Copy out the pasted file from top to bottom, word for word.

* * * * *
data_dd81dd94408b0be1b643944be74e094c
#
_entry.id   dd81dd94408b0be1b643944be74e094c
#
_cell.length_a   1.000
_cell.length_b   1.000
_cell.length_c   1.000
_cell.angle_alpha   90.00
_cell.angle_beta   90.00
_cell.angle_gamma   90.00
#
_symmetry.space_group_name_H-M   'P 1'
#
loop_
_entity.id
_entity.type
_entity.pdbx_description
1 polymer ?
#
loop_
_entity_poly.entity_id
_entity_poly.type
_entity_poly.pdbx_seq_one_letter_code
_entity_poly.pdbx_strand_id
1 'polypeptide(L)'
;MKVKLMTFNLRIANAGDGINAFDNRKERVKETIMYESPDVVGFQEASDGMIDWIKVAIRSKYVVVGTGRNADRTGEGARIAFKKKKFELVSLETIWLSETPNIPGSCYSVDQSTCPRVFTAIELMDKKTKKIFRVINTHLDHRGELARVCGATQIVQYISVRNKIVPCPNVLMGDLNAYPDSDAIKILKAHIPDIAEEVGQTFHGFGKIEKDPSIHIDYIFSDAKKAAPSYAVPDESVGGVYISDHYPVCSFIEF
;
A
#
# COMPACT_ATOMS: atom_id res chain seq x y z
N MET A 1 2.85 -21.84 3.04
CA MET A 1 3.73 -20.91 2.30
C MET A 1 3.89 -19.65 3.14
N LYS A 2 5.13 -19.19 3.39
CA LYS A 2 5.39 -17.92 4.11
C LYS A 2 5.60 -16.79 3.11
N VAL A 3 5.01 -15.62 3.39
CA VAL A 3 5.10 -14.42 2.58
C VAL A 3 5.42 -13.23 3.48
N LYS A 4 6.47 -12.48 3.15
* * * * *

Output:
data_dd81dd94408b0be1b643944be74e094c
#
_entry.id   dd81dd94408b0be1b643944be74e094c
#
_cell.length_a   1.000
_cell.length_b   1.000
_cell.length_c   1.000
_cell.angle_alpha   90.00
_cell.angle_beta   90.00
_cell.angle_gamma   90.00
#
_symmetry.space_group_name_H-M   'P 1'
#
loop_
_entity.id
_entity.type
_entity.pdbx_description
1 polymer ?
#
loop_
_entity_poly.entity_id
_entity_poly.type
_entity_poly.pdbx_seq_one_letter_code
_entity_poly.pdbx_strand_id
1 'polypeptide(L)'
;MKVKLMTFNLRIANAGDGINAFDNRKERVKETIMYESPDVVGFQEASDGMIDWIKVAIRSKYVVVGTGRNADRTGEGARIAFKKKKFELVSLETIWLSETPNIPGSCYSVDQSTCPRVFTAIELMDKKTKKIFRVINTHLDHRGELARVCGATQIVQYISVRNKIVPCPNVLMGDLNAYPDSDAIKILKAHIPDIAEEVGQTFHGFGKIEKDPSIHIDYIFSDAKKAAPSYAVPDESVGGVYISDHYPVCSFIEF
;
A
#
# COMPACT_ATOMS: atom_id res chain seq x y z
N MET A 1 2.85 -21.84 3.04
CA MET A 1 3.73 -20.91 2.30
C MET A 1 3.89 -19.65 3.14
N LYS A 2 5.13 -19.19 3.39
CA LYS A 2 5.39 -17.92 4.11
C LYS A 2 5.60 -16.79 3.11
N VAL A 3 5.01 -15.62 3.39
CA VAL A 3 5.10 -14.42 2.58
C VAL A 3 5.42 -13.23 3.48
N LYS A 4 6.47 -12.48 3.15